- Tomas, one of the top young power hitters in Cuba and a member of the national team, left the island to pursue a contract with a Major League team.
Yasmany played five seasons in Serie Nacional, so he was exempt from the international bonus pools—even when the new rules kicked in on July 2, 2014, which require five seasons instead of three for pool exemption.
Tomas was arguably one of the top 10 players left in Cuba in terms of Major League potential, and one of the top half dozen players who meet MLB’s 23-and-5 rules, the sweet spot for a signing unencumbered by the pools.
In 2013, Tomas was 6-for-16 (.375) for Cuba with two homers and 5 RBIs in the World Baseball Classic.
In the spring of 2015, the Baseball America Prospect Handbook rated Tomas as the 4th-best prospect in the D'Backs organization.
In his first Major League season (2015), Tomas got extra work in the cage with hitting coach Turner Ward, and Dave McKay has worked with him on his outfield play. In addition, the athletic training staff has him on a workout program they hope will help him with his agility.
The transition from Cuba to professional baseball was not an easy one. First there's learning a new culture and a language barrier. On top of that, the way they prepare for games in Cuba is much different.
In the U.S., players arrive early in the clubhouse—some have argued too early—and wind up spending a lot of time watching movies, playing video games or reading. "In Cuba, they go to the field one hour before batting practice," said Tomas's translator, Ariel Prieto, who pitched in Cuba before spending six years in the Majors. "They do everything one thing after the other. They get there, they get dressed, stretch, batting practice, and then right into the game."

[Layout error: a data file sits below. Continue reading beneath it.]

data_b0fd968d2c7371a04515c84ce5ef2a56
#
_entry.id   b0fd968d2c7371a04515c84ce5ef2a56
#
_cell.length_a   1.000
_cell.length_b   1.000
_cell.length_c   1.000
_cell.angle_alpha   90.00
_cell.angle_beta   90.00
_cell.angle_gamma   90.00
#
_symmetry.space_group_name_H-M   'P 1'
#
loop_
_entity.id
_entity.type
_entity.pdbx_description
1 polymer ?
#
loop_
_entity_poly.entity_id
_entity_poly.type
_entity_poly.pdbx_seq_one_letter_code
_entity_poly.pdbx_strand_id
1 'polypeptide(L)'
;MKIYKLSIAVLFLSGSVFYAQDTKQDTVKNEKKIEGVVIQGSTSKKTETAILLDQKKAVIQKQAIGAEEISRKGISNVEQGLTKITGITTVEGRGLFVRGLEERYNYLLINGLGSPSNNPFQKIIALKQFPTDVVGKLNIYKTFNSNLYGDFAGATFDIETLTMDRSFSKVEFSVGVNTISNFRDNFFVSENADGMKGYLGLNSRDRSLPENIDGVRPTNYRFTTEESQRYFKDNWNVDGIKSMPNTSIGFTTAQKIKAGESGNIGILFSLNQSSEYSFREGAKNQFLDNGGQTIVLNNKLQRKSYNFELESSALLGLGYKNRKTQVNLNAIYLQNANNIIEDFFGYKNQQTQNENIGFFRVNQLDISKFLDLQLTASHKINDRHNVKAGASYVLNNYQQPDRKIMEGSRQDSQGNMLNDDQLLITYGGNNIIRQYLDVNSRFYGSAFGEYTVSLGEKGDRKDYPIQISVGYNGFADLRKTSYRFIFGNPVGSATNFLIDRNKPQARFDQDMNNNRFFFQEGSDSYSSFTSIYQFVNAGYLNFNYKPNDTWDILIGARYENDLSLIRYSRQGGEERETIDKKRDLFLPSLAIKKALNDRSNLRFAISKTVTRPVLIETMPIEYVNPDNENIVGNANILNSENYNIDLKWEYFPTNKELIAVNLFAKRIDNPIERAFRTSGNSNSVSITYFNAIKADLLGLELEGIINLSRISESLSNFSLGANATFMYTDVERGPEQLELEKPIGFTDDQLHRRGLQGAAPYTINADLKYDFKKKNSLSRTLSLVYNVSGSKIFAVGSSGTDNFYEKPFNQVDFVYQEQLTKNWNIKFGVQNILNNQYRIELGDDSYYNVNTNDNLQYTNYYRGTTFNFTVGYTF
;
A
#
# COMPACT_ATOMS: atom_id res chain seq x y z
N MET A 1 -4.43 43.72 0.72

Prieto helped ease the transition for Yoenis Cespedes when he joined the A's in 2012, when Chip Hale served as bench coach. That gives Hale a little bit more of an understanding about what Tomas is dealing with, but he cautions that the two are different people and Cespedes was 26 when he came over, while Tomas is 24.
The increased time spent at the field and the longer season took its toll on Cespedes in his first year with the A's. So if Tomas plays less right now, maybe it will be a good thing.
"That was one thing with Yoenis in Oakland: After about 100 games in his first year, it was really tough on him," Hale said. "This way, I guess we're going to get the back 100 games with Yasmany. He's learning the routine and he's learning to be a big league player. He'll have a little easier time than Yoenis did because he was thrown right into the lineup." (Gilbert - mlb.com - 4/19/15)
In 2015, when Tomas reported for his first Major League Spring Training, Diamondbacks manager Chip Hale said he "needs to get in better shape."
Tomas lost his starting third-baseman job to Jake Lamb and was subsequently optioned to Triple-A Reno in order to get more at-bats. Looking to play the outfield, Tomas spent his offseason in Arizona to achieve his goal. The 25-year-old came into his second spring looking slimmer, a direct result of the workouts. It's something that has encouraged Hale. After spending time at first base, third base, left field, and right field as a rookie, Tomas is expected to primarily play left field in 2016.
"I wouldn't even call it weight loss," Hale said. "I would simply call it weight redistribution. He's a very strong human being. He's moving better. A lot of that was the agility drills he did, and a lot of that is just being comfortable out in the outfield."
Tomas tailed off towards the end of 2015, with his batting average and overall production dropping off in each month from July through the end of the season. Some of it is understandable—after all, it can take a newcomer a while to adjust to a full, 162-game schedule. Another part of it, and something Hale said Tomas will work on, is conditioning.